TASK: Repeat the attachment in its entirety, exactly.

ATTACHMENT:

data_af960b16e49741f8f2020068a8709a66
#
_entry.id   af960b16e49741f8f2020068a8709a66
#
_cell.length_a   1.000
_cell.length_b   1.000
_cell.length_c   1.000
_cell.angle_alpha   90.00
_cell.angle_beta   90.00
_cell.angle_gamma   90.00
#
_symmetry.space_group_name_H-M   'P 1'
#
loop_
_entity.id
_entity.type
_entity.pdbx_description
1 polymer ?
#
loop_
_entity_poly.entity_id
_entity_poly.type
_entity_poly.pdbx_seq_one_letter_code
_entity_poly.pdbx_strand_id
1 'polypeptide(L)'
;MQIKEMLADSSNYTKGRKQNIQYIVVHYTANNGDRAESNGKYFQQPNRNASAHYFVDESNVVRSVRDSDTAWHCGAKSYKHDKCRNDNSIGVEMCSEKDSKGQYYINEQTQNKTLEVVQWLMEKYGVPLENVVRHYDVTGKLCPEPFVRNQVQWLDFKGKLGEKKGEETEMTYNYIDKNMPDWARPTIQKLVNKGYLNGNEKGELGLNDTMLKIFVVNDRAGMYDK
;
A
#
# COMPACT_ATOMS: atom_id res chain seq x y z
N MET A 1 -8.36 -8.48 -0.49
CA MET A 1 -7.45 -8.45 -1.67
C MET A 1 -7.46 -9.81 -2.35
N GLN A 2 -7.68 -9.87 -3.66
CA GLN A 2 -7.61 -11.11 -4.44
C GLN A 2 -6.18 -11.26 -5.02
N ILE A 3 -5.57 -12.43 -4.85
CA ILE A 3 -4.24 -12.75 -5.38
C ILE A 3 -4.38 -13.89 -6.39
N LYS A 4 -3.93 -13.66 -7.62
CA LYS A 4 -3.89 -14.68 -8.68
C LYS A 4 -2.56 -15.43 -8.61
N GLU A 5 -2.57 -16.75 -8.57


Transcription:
data_af960b16e49741f8f2020068a8709a66
#
_entry.id   af960b16e49741f8f2020068a8709a66
#
_cell.length_a   1.000
_cell.length_b   1.000
_cell.length_c   1.000
_cell.angle_alpha   90.00
_cell.angle_beta   90.00
_cell.angle_gamma   90.00
#
_symmetry.space_group_name_H-M   'P 1'
#
loop_
_entity.id
_entity.type
_entity.pdbx_description
1 polymer ?
#
loop_
_entity_poly.entity_id
_entity_poly.type
_entity_poly.pdbx_seq_one_letter_code
_entity_poly.pdbx_strand_id
1 'polypeptide(L)'
;MQIKEMLADSSNYTKGRKQNIQYIVVHYTANNGDRAESNGKYFQQPNRNASAHYFVDESNVVRSVRDSDTAWHCGAKSYKHDKCRNDNSIGVEMCSEKDSKGQYYINEQTQNKTLEVVQWLMEKYGVPLENVVRHYDVTGKLCPEPFVRNQVQWLDFKGKLGEKKGEETEMTYNYIDKNMPDWARPTIQKLVNKGYLNGNEKGELGLNDTMLKIFVVNDRAGMYDK
;
A
#
# COMPACT_ATOMS: atom_id res chain seq x y z
N MET A 1 -8.36 -8.48 -0.49
CA MET A 1 -7.45 -8.45 -1.67
C MET A 1 -7.46 -9.81 -2.35
N GLN A 2 -7.68 -9.87 -3.66
CA GLN A 2 -7.61 -11.11 -4.44
C GLN A 2 -6.18 -11.26 -5.02
N ILE A 3 -5.57 -12.43 -4.85
CA ILE A 3 -4.24 -12.75 -5.38
C ILE A 3 -4.38 -13.89 -6.39
N LYS A 4 -3.93 -13.66 -7.62
CA LYS A 4 -3.89 -14.68 -8.68
C LYS A 4 -2.56 -15.43 -8.61
N GLU A 5 -2.57 -16.75 -8.57